Thursday, March 02, 2017

Work the Problem

Screenwriters bend over backwards to contrive events rather than embrace the path of greatest resistance.

By Jim Cirile

SNEAKY PETE kicks heaping mounds of gluteus. In case you haven't seen it yet (and what are you waiting for?) Giovanni Ribisi is TV's newest con man. Wearing his con lifer status as a badge of honor, Ribisi's character Marius is a startlingly clever professional liar with just enough reluctant heart to win us over. Co-created by David Shore ("House") and freaking Heisenberg himself, Bryan Cranston, the show weaves a complex series of intertwining plotlines that spool out at breakneck pace. You know you're watching a great show when at the end of an episode you can't believe 50 minutes just whizzed by.

Sure, the acting is terrific. Margo Martindale is fabulous as the unglued family matriarch. Ben Vereen is endearing as an old con frenemy. And hey, Cranston himself as the bad guy, delivering savory, messed-up soliloquies? Oh yeah, he is the danger. But the secret to why it all works may boil down to one of the stated themes of the show itself: "work the problem." In true "Breaking Bad" fashion, things never go according to plan. And that, friends, is a beautiful thing.


Everyone in this family has secrets.
In "Sneaky Pete," Ribisi has one week to come up with $100K to pay off the mobster (Cranston) holding his brother hostage. He assumes the identity of his former cellmate (the titular "Pete") and plans to rob the family safe. If you think he simply ninjas in after dark and cracks that puppy, incorrecto. In his way are a series of unexpected roadblocks that spiral out of control. When we finally do get that safe open, naturally things don't go as intended. And that's the whole point. "Sneaky Pete" is a "one step forward, five steps back" kind of show. Every attempt to resolve a situation creates a plethora of new ones. There are so many cons-within-cons and interweaving subplots that in the hands of lesser writers, it would likely all collapse like a half-baked poop soufflé.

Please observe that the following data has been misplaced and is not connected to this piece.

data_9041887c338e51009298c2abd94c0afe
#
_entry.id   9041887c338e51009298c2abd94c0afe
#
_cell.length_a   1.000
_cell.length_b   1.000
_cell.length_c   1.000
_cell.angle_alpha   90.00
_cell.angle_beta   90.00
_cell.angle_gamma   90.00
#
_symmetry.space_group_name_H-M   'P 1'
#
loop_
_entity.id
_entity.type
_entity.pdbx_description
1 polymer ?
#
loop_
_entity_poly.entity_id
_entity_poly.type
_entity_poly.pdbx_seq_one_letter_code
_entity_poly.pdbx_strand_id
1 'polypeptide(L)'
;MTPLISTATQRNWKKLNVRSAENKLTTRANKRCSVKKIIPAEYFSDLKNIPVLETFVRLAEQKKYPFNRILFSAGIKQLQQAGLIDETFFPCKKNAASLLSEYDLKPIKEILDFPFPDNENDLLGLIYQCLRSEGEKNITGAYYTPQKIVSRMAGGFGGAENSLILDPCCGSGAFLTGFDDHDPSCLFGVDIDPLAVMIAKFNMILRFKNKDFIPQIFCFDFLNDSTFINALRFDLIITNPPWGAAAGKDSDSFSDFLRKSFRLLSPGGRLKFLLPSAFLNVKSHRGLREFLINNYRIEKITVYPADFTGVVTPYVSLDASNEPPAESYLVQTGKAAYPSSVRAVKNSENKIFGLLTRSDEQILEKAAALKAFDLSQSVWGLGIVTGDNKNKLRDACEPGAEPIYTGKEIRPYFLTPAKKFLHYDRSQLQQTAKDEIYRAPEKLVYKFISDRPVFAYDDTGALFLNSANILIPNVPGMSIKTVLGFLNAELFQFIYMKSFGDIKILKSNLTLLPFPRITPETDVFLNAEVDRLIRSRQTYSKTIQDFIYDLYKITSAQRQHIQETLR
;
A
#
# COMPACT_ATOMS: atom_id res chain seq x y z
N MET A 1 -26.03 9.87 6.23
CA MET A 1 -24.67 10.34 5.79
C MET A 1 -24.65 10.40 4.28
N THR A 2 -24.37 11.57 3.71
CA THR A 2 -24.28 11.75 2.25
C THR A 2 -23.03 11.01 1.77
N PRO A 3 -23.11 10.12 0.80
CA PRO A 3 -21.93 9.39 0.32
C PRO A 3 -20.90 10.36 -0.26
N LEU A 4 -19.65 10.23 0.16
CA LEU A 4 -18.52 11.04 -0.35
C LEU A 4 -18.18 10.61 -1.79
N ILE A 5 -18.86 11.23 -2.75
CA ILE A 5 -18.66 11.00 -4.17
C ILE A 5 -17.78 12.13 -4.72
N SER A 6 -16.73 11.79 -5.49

The heart of every screenplay or teleplay is conflict. As they pounded into our heads in screenwriting school: There Must Be Conflict in Every Scene. Sometimes that means manufacturing some, such as with an insolent waiter or a nosy jackass neighbor butting in. Because if you have a scene where everything is rosy, unless it's ironic, or the conflict exists in subtext, it likely won't be super engaging.

Yet we writers often make things way too easy on our characters. We use contrivances, coincidences to get from point A to C, leapfrogging over all the obstacles that might realistically pop up and impede that path. To obfuscate our manipulations, we avoid having characters ask obvious, logical and/or important questions, hoping the audience won't catch on to our trickery. Hey, we have the story planned out a certain way, and that way is etched in granite (or index cards, as the case may be.) Problem is, Deus ex machina -- the hand of the writer may be apparent. Not the best way to keep an audience engaged. No, we want to see our characters dealing with unexpected awfulness that screws everything up. It's precisely those pressure cooker situations that glue us to our seats.